Constitutional Law

Syllabus

Constitutional Law is designed for, but not limited to, students interested in a pre-law curriculum. United States Supreme Court decisions and opinions in several major areas of constitutional law will be studied. Successful completion of this course satisfies one Civic Engagement interaction.

My Information:
Office Hours: D-221 on Mondays, Wednesdays and Thursdays from 10:20-11:20 or by appointment.

Email: jasonmleggettkbcc@gmail.com
Blog: jleggett.commons.gc.cuny.edu

Course Website:       https://jasonmleggett.commons.gc.cuny.edu

Required Materials:

The Law and Identity Reader: Cultivating Understanding, Agency, and Advocacy (First Edition)

For purchasing information, visit the Course Overview page.

 

 

 

 

 

 

 

 

 

 

 

 

 

 

 

Learning Outcomes:
By the end of the semester students should memorize and utilize new vocabulary to engage with others in a dialogue about constitutional law as it relates to society, civic identity, agency and empowerment, and the mobilization of rights.

You will be graded on the additional “college readiness” outcomes below.
Important outcomes for college readiness include:
Reading Comprehension
Writing Skills
Organizing Skills
Dialogue
Self-Learning Assessment

Grading:
Assess information from a variety of sources by locating, reading, commenting on, and listening actively to other points of view about that information;

Critically examine (apply understanding), in verbal and written form, how the courts, and law as an extension, affect society through scientific observation and individual experience;

Analyze the Law through collective decision making institutions, co- equal branches of democratic government through critical theories in social sciences and the humanities (liberal arts);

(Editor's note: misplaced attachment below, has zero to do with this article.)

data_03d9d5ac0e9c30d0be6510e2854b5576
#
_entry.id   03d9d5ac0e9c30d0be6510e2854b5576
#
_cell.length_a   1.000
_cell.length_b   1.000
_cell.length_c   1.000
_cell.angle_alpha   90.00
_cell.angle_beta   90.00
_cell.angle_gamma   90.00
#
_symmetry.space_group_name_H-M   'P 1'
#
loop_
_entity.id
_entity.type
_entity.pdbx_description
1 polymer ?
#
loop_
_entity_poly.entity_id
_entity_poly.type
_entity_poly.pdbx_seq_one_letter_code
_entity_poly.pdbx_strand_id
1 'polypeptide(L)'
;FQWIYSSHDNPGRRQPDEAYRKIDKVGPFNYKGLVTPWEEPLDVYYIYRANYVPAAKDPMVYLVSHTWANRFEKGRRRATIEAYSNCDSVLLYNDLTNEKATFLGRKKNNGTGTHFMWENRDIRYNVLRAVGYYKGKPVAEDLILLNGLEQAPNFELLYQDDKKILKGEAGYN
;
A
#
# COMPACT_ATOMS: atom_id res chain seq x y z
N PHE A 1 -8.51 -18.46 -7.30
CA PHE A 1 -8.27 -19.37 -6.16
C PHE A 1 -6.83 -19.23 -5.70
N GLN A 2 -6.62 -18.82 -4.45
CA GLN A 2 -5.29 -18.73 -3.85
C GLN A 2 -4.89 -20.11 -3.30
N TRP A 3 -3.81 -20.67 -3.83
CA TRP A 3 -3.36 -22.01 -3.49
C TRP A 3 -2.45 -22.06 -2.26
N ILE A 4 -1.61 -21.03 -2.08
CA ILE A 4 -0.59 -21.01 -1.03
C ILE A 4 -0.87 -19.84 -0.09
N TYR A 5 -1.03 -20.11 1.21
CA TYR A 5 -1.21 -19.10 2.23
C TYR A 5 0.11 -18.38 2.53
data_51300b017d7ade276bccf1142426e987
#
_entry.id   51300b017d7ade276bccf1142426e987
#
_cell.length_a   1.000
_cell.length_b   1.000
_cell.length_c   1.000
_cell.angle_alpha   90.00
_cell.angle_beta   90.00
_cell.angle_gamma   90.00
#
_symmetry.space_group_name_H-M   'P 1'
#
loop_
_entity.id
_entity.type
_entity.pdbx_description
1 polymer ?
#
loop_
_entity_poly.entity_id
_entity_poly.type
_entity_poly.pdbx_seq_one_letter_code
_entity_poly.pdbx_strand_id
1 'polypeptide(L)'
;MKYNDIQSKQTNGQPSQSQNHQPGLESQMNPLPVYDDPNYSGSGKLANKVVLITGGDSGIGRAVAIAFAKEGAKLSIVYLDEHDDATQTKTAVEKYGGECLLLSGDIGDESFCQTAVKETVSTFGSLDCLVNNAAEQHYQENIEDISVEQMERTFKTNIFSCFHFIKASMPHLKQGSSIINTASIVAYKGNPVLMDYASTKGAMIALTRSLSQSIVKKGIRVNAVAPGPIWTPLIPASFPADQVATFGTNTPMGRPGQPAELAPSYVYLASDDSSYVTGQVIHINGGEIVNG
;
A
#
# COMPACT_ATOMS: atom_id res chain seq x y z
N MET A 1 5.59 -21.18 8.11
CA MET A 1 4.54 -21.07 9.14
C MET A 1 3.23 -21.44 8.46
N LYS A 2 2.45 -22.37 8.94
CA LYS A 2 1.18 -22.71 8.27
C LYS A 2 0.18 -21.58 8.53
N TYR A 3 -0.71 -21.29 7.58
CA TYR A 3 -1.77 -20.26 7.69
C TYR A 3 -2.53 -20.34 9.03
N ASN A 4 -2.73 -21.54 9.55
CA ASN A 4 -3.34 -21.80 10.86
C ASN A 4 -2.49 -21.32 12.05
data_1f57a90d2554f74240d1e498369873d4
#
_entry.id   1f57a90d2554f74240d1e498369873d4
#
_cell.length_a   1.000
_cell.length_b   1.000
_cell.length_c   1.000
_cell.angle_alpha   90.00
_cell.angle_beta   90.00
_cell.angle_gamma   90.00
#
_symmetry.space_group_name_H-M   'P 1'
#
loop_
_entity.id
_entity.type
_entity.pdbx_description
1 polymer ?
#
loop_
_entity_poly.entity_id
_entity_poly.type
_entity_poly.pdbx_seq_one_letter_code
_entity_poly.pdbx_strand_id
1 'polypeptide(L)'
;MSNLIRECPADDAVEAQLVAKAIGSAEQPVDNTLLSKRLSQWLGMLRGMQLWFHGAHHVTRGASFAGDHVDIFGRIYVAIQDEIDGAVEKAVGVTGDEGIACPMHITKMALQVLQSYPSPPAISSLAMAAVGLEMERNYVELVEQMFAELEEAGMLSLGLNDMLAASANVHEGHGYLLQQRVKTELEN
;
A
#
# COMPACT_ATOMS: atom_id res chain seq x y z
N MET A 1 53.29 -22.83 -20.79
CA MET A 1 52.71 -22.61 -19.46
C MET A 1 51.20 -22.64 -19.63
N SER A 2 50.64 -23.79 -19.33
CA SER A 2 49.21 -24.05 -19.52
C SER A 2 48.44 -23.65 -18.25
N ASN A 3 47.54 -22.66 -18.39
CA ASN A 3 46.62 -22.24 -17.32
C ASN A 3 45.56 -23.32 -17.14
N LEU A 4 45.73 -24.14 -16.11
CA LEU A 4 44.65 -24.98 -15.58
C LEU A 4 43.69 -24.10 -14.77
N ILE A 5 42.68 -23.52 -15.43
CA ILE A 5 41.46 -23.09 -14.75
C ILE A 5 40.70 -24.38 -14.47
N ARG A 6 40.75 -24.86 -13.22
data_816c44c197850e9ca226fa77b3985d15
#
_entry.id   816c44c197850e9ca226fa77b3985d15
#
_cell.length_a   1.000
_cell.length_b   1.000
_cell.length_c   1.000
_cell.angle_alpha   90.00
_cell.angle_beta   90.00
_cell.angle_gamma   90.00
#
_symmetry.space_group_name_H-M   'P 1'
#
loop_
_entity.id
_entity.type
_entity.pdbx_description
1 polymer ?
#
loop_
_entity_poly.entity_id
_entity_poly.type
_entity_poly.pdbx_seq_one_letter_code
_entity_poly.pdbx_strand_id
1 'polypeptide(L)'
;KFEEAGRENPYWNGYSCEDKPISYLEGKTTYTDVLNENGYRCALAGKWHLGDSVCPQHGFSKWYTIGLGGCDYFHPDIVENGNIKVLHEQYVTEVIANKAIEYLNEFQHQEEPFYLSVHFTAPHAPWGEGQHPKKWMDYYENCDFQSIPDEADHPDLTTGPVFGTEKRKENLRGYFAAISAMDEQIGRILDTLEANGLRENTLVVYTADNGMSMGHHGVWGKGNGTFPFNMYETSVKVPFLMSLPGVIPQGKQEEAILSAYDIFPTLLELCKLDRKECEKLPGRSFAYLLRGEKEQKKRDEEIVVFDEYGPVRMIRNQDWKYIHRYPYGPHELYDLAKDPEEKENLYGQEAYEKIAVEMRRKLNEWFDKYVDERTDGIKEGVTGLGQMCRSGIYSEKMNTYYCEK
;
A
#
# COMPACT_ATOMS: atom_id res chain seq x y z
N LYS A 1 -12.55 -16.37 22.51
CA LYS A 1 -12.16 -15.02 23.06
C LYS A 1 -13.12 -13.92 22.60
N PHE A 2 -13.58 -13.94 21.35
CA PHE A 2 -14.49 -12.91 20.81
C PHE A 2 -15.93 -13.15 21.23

Examine by theorizing (creating ideas) about the basic structure of the U.S legal and political systems, including the functions, historical and modern, of the courts particularly as they relate to global problems and democratic rule of law and form research based (informed) conclusions about issues in Society.

Grades as a Final Assessment and evidence of competence.

Active Participation: 10%
Exams: 30%
Assignments & Quizzes 30%
Discussion Questions and Paper: 30%

The Paper will be due in three stages. The first will be a rough draft of your proposal of your research project, including the topic and research question. You will next turn in your paper final rough draft for peer review and prepare a 5 minute presentation. You will then revise your draft and turn in a final paper using the feedback gained in class. You must select a topic involving a civil rights violation and the legal processes around the relevant cases. Your final paper will be 5 pages and include 3 academic, credible resources with APA style citation. 1 of these sources must be a legal case. Research help will be provided in class. There will be two exams that cover class readings. The final exam will be essay response.

Attendance:
According to the student and faculty handbooks The college allows for you to miss 6 hours of this course for any reason. While those students who attend every class tend to get better grades we all know life events can interfere with the ability to achieve this goal. If you are having trouble attending or foresee absences above 6 hours please see me as soon as possible or email me so that we might find alternatives. *Students who do not respond to the first Google Form assignments will be dropped at VOA period (see Kingsborough Academic Calendar) or receive a grade of WU (Withdrawl).

Access-Ability:
AAS (D205, 718-368-5175) provides appropriate accommodations and assistance to students with disabilities. Please contact them if needed. Feel free to meet with me to discuss any other or additional accomodations. I work to create a classroom environment that is conducive to all students.